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An employer who continues the employment of an employee hired after November 6, 1986, knowing that the employee is or has become an unauthorized alien with respect to that employment, is in violation of section 274A(a)(2) of the Act.
This is a list of United States Code sections, Statutes at Large, Public Laws, and Presidential Documents, which provide rulemaking authority for this CFR Part.
This list is taken from the Parallel Table of Authorities and Rules provided by GPO [Government Printing Office].
It is not guaranteed to be accurate or up-to-date, though we do refresh the database weekly. More limitations on accuracy are described at the GPO site.
§ 1101 - Definitions
§ 1103 - Powers and duties of the Secretary, the Under Secretary, and the Attorney General
§ 1324a - Unlawful employment of aliens
Title 8 published on 16-Nov-2018 03:42
The following are ALL rules, proposed rules, and notices (chronologically) published in the Federal Register relating to 8 CFR Part 274a after this date.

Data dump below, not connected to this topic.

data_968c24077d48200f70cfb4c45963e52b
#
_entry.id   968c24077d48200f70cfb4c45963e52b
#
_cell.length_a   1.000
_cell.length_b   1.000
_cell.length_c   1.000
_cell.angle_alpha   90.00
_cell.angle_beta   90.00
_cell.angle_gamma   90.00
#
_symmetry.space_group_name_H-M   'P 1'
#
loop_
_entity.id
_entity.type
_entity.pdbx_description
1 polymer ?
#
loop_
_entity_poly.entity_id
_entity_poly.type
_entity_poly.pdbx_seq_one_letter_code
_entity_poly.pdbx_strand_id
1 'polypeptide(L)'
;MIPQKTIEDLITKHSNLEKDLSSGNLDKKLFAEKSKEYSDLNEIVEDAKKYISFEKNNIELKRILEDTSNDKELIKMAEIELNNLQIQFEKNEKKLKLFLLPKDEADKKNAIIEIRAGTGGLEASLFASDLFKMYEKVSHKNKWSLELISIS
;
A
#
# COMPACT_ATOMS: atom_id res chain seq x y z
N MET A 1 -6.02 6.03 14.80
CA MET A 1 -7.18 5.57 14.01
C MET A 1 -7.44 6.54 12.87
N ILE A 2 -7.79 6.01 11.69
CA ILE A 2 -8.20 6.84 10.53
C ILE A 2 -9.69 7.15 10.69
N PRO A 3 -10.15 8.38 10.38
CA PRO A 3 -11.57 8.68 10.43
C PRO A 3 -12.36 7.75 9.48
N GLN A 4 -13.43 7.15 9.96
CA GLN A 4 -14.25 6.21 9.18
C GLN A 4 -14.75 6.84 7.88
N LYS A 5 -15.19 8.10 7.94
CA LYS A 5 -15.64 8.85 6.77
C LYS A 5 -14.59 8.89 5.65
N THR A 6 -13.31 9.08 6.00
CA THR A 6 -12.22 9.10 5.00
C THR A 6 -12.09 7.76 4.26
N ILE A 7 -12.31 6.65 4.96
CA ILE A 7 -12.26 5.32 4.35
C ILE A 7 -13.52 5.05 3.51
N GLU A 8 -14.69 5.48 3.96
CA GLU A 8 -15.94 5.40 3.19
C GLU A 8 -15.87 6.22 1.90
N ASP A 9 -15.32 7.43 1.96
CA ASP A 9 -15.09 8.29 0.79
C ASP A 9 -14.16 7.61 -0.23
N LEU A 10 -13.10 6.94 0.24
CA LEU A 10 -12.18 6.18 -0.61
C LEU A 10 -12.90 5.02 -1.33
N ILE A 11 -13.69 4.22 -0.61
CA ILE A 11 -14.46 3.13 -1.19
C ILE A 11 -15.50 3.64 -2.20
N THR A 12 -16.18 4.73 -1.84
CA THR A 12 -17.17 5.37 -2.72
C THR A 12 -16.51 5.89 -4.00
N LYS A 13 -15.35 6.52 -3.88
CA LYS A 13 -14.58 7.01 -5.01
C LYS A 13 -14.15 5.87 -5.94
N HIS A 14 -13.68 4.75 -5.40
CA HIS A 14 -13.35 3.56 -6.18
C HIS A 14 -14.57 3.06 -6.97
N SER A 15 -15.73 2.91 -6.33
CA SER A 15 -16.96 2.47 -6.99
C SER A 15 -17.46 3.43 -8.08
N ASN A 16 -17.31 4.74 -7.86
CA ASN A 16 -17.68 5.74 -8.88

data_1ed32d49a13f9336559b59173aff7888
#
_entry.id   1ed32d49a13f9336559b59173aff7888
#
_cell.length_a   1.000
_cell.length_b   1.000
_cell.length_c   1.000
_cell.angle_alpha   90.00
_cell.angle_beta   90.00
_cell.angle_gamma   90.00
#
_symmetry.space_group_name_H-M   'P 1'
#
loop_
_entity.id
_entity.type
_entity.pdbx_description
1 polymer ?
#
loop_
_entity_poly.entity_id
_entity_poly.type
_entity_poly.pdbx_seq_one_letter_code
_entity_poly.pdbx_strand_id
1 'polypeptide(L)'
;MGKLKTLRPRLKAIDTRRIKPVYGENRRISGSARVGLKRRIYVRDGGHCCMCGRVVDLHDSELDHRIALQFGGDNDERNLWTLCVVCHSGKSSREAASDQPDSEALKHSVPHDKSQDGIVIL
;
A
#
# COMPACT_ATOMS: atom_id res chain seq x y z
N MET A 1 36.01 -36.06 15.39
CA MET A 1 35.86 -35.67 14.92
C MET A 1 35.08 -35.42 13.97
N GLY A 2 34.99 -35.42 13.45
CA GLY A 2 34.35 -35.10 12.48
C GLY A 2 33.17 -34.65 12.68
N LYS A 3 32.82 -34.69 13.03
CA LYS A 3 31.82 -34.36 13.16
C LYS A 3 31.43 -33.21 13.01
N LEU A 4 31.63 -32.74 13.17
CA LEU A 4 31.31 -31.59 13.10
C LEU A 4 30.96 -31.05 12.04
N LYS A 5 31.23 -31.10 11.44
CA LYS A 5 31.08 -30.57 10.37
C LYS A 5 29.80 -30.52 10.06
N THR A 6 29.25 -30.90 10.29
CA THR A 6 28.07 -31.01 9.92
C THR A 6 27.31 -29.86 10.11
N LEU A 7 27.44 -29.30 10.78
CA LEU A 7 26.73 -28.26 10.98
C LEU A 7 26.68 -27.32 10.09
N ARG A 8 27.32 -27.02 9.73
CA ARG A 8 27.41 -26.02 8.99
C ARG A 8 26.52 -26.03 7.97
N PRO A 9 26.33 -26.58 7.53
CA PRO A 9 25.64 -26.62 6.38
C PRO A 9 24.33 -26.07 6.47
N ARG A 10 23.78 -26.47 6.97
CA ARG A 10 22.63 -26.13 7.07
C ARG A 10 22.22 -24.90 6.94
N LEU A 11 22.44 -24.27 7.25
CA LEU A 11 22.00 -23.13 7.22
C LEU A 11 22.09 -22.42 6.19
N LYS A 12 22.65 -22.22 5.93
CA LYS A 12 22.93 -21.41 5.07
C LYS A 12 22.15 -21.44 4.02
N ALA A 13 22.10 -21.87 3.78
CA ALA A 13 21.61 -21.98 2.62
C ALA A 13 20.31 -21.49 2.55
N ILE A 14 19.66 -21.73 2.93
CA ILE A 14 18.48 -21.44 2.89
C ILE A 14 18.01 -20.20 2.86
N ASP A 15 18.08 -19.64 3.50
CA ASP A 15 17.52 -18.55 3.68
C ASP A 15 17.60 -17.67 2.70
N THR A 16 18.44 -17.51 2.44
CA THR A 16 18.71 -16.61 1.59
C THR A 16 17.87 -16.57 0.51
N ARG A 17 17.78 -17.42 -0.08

The Department of Homeland Security (DHS) proposes to update the regulations to include nonimmigrant high-skilled specialty occupation professionals from Chile and Singapore (H-1B1) and from Australia (E-3) in the list of classes of aliens authorized for employment incident to status with a specific employer, to clarify that H-1B1 and principal E-3 nonimmigrants are allowed to work without having to separately apply to DHS for employment authorization. DHS also is proposing to provide authorization for continued employment with the same employer if the employer has timely-filed for an extension of the nonimmigrant's stay. DHS also proposes this same continued work authorization for Commonwealth of the Northern Mariana Islands (CNMI)-Only Transitional Worker (CW-1) nonimmigrants if a Petition for a CNMI-Only Nonimmigrant Transitional Worker, Form I-129CW, is timely filed to apply for an extension of stay. In addition, DHS is proposing to update the regulations describing the filing procedures for extensions of stay and change of status requests to include the principal E-3 and H-1B1 nonimmigrant classifications. These changes would harmonize the regulations for E-3, H-1B1, and CW-1 nonimmigrant classifications with the existing regulations for other, similarly situated nonimmigrant classifications. Finally, DHS is proposing to expand the current list of evidentiary criteria for employment-based first preference (EB-1) outstanding professors and researchers to allow the submission of evidence comparable to the other forms of evidence already listed in the regulations. This proposal would harmonize the regulations for EB-1 outstanding professors and researchers with other employment-based immigrant categories that already allow for submission of comparable evidence. DHS is proposing these changes to the regulations to benefit these highly skilled workers and CW-1 transitional workers by removing unnecessary hurdles that place such workers at a disadvantage when compared to similarly situated workers in other visa classifications.